How do you solve the following system of equations algebraically: 3x + 2y = 4, 4x + 3y = 7?

Nov 17, 2016

Substitute one equation into the other to give $x = - 2$, and $y = 5$

Explanation:

You have two equations in two unknowns, $x$ and $y$, so this system is potentially solvable exactly.

$3 x + 2 y = 4$ $\left(i\right)$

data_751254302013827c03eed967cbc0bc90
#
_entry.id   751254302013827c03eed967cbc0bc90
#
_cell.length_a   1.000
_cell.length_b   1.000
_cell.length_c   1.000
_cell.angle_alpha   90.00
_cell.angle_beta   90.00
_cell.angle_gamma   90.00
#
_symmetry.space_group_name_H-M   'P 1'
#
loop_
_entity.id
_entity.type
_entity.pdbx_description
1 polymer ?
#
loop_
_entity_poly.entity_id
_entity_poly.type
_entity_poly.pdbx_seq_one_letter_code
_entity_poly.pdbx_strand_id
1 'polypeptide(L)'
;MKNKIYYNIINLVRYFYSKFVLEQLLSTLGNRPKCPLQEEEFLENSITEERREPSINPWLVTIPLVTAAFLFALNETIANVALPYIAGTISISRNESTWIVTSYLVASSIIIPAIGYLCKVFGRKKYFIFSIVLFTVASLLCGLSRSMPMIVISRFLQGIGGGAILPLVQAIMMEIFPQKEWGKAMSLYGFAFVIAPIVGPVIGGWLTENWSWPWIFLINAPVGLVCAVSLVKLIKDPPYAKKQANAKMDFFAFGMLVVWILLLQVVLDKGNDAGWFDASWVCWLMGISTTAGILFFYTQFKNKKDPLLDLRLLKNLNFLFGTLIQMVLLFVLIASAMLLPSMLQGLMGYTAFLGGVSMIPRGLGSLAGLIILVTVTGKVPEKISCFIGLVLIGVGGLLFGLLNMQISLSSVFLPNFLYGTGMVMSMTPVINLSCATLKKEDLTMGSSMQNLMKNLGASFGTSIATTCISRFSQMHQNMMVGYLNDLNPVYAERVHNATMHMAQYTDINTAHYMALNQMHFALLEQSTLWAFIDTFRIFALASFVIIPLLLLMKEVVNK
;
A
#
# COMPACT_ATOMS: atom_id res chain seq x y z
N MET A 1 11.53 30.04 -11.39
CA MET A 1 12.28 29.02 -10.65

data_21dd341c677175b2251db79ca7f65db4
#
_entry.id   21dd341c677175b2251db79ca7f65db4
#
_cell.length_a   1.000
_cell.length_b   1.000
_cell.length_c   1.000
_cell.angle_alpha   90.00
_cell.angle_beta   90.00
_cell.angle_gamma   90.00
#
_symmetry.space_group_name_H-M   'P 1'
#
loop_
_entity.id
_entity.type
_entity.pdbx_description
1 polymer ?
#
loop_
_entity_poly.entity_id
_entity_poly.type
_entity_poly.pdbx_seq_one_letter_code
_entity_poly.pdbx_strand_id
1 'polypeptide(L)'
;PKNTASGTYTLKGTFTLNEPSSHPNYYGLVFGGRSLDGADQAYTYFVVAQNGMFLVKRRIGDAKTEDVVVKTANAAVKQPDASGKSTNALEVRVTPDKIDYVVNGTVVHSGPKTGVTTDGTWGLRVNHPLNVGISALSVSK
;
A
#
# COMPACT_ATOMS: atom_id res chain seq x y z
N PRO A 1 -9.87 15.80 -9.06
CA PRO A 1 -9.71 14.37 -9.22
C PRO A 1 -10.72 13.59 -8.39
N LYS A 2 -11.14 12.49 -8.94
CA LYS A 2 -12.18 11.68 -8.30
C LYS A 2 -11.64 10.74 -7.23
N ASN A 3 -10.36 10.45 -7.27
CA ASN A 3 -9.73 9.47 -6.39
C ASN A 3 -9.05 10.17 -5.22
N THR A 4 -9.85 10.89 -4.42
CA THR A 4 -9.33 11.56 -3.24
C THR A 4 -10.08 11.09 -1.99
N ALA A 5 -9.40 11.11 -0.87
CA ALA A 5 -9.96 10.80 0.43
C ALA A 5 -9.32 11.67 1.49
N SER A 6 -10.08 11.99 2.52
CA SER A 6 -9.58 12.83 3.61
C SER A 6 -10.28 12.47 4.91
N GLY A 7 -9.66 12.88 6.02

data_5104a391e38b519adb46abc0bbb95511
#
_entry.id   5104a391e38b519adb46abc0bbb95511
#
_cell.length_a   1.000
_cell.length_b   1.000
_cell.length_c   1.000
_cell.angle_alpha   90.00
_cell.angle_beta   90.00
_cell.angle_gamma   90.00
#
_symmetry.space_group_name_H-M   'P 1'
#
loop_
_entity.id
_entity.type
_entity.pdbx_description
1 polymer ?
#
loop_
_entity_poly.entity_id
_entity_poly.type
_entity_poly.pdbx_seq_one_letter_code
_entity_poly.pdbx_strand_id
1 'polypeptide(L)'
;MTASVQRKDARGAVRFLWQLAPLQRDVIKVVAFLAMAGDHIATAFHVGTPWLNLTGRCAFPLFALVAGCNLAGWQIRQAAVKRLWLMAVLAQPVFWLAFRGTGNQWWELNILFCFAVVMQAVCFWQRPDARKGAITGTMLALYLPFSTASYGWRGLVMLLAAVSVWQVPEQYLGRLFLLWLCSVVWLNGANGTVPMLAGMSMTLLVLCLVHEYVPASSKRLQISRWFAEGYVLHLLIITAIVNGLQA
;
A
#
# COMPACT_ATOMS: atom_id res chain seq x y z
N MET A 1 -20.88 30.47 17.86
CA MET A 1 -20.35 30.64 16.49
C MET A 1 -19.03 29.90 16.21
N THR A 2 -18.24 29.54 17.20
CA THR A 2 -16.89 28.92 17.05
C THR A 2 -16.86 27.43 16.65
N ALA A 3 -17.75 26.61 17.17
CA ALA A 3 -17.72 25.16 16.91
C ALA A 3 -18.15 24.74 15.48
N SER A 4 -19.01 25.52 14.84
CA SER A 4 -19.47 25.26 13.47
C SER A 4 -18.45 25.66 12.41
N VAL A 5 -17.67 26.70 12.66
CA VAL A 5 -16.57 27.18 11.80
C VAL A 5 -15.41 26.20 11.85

$4 x + 3 y = 7$ $\left(i i\right)$

From $\left(i\right)$, $x = \frac{4 - 2 y}{3}$, so substitute this value into $\left(i i\right)$:

$4 \left(\frac{4 - 2 y}{3}\right) + 3 y = 7$

$\frac{16}{3} - \frac{8 y}{3} + 3 y = 7$; multiply thru by $3$:

$16 - 8 y + 9 y = 21$

$y = 21 - 16 = 5$

And substitute this value back into $\left(i\right)$:

$3 x + 2 \left(5\right) = 4$, $x = - 2$

If we recheck the original equations, these values are correct.